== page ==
When I was growing up, I didn't know anybody who had started a business.
Despite a decently impressive CV (oh god that site is ancient and embarrassing, don't actually click that), when the time came to apply for graduate schools, none of them gave me sufficient funding to counteract the cost and actually live off of. This was the derailment of my intended career path of bright kid -> decent college student -> lazy grad student -> post docs are a thing? -> tenure track professorship -> lounge around thinking about shapes and smoking a pipe in my tweed jacket all day.
I was completely at a loss as to what to do. Working in a cubicle was like living in suburbia: I genuinely think that doing that would lead me to a life not worth living, followed by suicide. Ennui taken to the nihilistic void it inevitably trends towards.
I'm a Consequentialist: I believe that the moral rightness of a thing should be judged based on the (expected) outcome of it, not based on any particular moral rules. That is, it's (generally) bad to lie because that leads to a confusing world, but if lying in a specific instance will keep you from being killed by the Gestapo, then by all means lie. It's bad to murder because that results in somebody being dead, not because anybody said not to. It's bad to be gay because uh well actually since it turns out that doesn't harm anybody it actually is okay to be gay, even if a deity tells you it's bad
I wasn't always a consequentialist, though, and trying to get this idea to fully permeate all of my thoughts takes a bit of effort. One of the main things that I've had difficulty thinking of in terms of consequences rather than rules or virtues is conversations. When talking with people, I still feel a very strong urge to be completely, frankly, brutally honest, and even worse, I feel that if I don't say something, that's the same as lying about it. This has gotten me into trouble. More than once. I've lost at least one, possibly two friends because of this, and it was only through deliberate, learned effort that I managed to avoid that urge getting me criminal charges
When you're talking with people, what are your goals with the conversation? Are you trying to convince them to do something for you? Are you trying to convince them to adopt your position on some issue? Or are you just having a fun conversation? In all of those situations, getting angry, or making the other person angry, is not a useful thing to do. Saying things that from your perspective are true, but where you can predict that the result of saying it is going to be counter productive, is incredibly tempting, but is actually counter productive. I mean, come on! You saw that coming!
There's a cultural norm out there among the crowds I frequent that being a tourist is a bad, shameful thing to do. That if you visit a country, you should not do it as the stereotypical tourist: wearing ostentatious clothing (fannypacks and hawaiian shirts), speaking loudly in English, only going to the few tourist attractions in the area, eating off the tourist menu at the few westernized restaurants, not getting to know any of the locals, and in general just acting like you've no idea how things are done around there.
I basically agree with this. I think that travelling can be a great thing, can teach everyone a great deal (though beware the false lessons), and can really improve your life and your outlook on it. And I think you don't get that if you only look at the tourist traps. But that said, I think there sometimes people err too far in the other direction, utterly avoiding tourist attractions. I mean, they're tourist attractions for a reason. The Pyramids at Giza are a truly mind blowing thing to witness, even if there are touts trying to sell you camel rides the entire time you're there. And to be honest, the camel rides aren't that bad either.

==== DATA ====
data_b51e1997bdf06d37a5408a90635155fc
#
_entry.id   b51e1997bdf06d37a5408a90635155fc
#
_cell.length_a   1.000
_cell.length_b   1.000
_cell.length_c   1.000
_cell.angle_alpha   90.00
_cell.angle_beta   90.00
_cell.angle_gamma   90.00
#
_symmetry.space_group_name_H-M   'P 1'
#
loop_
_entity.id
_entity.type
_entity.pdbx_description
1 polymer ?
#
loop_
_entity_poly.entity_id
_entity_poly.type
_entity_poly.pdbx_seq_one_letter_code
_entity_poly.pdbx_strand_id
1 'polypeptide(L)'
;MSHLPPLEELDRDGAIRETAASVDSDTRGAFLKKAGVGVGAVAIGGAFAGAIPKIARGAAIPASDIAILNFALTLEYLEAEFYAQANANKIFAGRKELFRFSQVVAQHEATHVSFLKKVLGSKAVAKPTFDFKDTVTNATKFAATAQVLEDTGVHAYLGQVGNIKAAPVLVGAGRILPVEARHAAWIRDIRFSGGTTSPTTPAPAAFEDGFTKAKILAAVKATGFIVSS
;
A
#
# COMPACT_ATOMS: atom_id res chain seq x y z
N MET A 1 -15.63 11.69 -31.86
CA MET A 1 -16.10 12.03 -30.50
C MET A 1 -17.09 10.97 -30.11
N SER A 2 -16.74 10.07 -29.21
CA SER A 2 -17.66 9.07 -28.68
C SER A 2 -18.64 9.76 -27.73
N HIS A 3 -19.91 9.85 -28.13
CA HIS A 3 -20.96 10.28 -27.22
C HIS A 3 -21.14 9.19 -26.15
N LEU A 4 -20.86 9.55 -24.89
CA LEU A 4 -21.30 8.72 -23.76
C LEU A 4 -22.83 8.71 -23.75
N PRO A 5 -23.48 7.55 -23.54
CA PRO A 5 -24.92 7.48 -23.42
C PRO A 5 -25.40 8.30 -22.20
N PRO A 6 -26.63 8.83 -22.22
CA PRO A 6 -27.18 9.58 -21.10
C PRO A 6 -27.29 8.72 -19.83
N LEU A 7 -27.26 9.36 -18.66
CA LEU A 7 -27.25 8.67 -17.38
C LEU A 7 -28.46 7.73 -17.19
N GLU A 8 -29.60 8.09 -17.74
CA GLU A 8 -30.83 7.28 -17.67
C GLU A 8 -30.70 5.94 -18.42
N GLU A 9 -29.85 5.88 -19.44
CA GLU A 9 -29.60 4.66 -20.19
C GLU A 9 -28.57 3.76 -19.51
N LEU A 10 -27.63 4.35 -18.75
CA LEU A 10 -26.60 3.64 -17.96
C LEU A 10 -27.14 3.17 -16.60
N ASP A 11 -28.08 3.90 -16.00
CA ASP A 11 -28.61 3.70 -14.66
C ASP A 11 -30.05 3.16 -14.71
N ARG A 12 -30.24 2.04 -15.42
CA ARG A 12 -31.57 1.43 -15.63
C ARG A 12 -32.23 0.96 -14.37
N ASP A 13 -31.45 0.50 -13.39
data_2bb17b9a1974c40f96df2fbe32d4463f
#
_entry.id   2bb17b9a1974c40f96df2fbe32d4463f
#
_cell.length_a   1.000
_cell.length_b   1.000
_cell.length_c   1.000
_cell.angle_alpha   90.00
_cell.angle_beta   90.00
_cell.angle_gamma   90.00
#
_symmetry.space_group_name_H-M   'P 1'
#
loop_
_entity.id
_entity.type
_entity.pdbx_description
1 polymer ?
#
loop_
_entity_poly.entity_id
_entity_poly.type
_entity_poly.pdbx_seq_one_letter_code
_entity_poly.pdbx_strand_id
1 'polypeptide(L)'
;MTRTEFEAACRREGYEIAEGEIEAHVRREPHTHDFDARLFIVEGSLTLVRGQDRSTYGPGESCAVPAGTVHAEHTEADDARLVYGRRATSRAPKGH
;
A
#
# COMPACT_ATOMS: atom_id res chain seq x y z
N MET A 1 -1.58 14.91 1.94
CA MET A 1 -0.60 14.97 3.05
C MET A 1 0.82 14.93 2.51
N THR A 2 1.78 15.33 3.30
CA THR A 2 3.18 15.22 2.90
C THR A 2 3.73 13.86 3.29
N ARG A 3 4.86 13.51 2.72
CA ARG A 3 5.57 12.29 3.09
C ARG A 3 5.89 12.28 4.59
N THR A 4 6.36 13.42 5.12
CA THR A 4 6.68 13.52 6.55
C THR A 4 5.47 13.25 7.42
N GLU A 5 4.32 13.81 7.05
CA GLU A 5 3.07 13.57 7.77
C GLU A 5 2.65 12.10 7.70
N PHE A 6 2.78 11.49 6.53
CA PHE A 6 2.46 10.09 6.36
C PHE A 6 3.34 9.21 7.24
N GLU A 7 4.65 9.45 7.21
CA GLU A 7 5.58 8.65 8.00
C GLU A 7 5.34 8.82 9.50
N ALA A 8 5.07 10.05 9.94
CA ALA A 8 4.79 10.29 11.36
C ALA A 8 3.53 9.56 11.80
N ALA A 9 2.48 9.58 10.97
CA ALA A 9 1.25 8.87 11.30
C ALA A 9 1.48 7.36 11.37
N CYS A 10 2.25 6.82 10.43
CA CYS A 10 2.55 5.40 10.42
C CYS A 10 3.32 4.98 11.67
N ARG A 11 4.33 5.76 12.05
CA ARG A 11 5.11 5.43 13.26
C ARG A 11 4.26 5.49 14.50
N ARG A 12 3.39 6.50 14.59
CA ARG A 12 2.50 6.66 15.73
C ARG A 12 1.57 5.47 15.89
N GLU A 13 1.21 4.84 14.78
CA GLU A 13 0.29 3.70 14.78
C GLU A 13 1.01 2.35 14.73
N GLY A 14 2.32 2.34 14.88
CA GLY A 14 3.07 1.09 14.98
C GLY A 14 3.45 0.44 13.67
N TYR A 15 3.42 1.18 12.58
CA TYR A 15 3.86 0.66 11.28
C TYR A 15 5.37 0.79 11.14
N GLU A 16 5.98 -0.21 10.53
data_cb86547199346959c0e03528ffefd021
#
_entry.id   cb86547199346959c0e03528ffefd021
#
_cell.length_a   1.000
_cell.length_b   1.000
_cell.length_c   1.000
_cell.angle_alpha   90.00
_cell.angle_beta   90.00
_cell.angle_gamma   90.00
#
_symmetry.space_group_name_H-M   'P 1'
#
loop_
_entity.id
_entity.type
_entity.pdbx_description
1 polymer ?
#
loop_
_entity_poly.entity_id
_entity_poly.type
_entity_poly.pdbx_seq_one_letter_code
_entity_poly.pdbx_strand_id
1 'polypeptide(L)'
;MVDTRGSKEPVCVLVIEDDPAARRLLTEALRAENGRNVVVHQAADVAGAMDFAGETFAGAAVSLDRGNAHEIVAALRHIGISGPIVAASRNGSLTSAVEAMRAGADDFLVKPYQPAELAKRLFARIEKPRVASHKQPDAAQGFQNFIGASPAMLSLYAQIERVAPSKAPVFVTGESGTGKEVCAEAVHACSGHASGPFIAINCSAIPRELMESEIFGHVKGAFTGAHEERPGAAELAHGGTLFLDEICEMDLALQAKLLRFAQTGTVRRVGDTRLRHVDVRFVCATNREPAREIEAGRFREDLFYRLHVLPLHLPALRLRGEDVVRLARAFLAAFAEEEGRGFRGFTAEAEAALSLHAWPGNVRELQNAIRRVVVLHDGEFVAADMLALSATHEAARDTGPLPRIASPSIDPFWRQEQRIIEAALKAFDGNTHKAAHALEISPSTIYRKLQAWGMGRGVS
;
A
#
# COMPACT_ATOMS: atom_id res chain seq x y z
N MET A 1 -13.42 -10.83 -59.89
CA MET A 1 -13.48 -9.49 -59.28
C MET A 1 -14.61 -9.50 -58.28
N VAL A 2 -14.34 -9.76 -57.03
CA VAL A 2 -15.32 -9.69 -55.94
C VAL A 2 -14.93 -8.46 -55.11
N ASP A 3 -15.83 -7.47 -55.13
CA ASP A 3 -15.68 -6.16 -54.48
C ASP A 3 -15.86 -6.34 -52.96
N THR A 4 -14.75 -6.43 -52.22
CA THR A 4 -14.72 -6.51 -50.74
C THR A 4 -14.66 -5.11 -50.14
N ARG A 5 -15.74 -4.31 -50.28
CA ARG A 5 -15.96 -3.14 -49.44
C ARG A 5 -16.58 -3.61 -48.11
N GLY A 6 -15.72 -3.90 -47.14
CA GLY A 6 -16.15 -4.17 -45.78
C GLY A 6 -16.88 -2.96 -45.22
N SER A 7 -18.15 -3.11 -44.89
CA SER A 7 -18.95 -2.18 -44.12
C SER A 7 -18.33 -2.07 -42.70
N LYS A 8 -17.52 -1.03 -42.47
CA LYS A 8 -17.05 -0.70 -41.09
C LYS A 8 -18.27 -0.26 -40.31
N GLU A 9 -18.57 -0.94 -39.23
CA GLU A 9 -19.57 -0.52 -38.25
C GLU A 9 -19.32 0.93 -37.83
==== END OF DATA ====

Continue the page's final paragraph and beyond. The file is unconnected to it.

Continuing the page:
The oft-times discussed counterpart to tourism is travelling. The distinction is usually nebulous, but it focuses on paying attention to the people in a country rather than the things or attractions there, using a lower budget, travelling via traditional or popular transport instead of modern, expensive means, and generally doing things in ways that bring you closer to the day to day lives of folks who live there. This is definitely an improvement over tourism. Getting to know the culture as an actual, living, breathing culture, full of apes and meme-creatures, is the only way to have the experience "broaden your horizons." Otherwise, you might as well be watching a movie, right?
That's the position I held for a long time, and it worked really well for me. Not ideally, but it was great. It showed me a lot about myself, taught me how to deal with comfort-based hardships, and did actually expose me to a great deal more of the culture than I would have seen if I was just going to the tourist attractions. Backpacking around Europe is a great and storied tradition, and I totally recommend it if you haven't ever done it. Southeast Asia would probably be even better to start with-I did Europe first, and then Asia a few years later, but reversing that might be preferable. Asia's not actually much more difficult, just more intimidating, and so probably teaches bravery better.
But there's a third way to deal with going places (man, "travel" having a specific jargon meaning here is inconvenient). Namely, living in them. This is both a practical distinction in terms of time, and also a philosophical distinction, so let's discuss both. This is the mode I'm currently employing, and have for
I am attempting to write a novel in the course of November. 50,000 words. That's 1,667 a day. I will probably be updating once a day, every day, so the cutoffs might not make a lot of sense-a day's writing may not be an entire scene. Here is day one: 1,779 words.